Here’s when women should be screened for breast cancer

(Alexandra Sifferlin/ Time Magazine) — At age 45. At age 50. Once a year. Once every two years. If you’re trying to find some consensus on when and how often women should get screened for breast cancer with mammograms, you’re not going to find universal agreement.

As confusing and conflicting as the advice seems, the back and forth is leading to a more personalized vision for breast cancer screening that should be more effective for individual women. Rather than blanket statements that can sweep women who are at high risk into the same screening schedule as lower risk women, for example, what’s emerging is a more flexible scheme, after discussion with a woman’s doctor, that’s better tailored to her own risk. The major groups agree that most women should get their first screening between age 45 and 50, and that women with a family history of breast cancer should start earlier.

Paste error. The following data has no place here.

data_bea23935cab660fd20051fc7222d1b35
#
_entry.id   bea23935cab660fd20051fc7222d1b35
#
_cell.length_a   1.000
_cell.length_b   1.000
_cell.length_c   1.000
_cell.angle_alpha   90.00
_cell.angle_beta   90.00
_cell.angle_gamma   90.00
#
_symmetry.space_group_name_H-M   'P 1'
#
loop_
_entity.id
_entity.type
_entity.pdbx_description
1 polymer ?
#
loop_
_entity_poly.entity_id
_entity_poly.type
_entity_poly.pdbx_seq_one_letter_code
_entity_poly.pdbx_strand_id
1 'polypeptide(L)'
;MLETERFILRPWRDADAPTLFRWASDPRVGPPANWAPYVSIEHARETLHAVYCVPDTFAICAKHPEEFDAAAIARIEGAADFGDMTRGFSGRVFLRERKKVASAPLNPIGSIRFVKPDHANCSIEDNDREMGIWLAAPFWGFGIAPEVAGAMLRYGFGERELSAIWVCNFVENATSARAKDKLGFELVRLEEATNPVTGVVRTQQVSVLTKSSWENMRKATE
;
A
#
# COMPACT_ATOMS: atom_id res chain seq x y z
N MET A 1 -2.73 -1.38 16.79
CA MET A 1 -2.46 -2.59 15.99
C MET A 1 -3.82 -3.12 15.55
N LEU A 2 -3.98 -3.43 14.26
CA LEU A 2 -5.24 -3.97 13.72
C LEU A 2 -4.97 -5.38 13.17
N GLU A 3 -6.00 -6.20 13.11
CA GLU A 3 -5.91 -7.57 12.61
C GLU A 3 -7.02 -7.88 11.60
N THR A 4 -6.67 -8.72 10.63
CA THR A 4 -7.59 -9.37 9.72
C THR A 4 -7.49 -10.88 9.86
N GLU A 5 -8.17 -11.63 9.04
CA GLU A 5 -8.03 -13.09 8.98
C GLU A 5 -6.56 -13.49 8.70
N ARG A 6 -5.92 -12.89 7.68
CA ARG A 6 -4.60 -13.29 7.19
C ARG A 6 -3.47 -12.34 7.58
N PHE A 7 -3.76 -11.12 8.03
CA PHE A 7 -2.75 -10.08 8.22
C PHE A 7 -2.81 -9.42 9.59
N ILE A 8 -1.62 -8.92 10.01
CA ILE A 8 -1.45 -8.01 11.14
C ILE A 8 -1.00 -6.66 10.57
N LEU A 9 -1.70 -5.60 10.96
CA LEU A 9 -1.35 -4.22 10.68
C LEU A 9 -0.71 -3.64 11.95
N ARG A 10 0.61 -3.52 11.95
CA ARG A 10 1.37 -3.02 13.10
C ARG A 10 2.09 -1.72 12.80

When mammograms emerged in the 1970s as a tool for detecting breast cancer, it was in the era of the War on Cancer. The early understanding of cancer then—as it still is now—was that finding cancer early, when tumors are still small, leads to the best chance for treating it and helping women live longer. Cancer was stigmatized tremendously at the time and often taboo to talk about, so doctors struggled to get the public to accept the disease and introduce the idea of getting tested as early as possible to control it. The general advice was to screen as early as needed—and as often as practically possible. (…)

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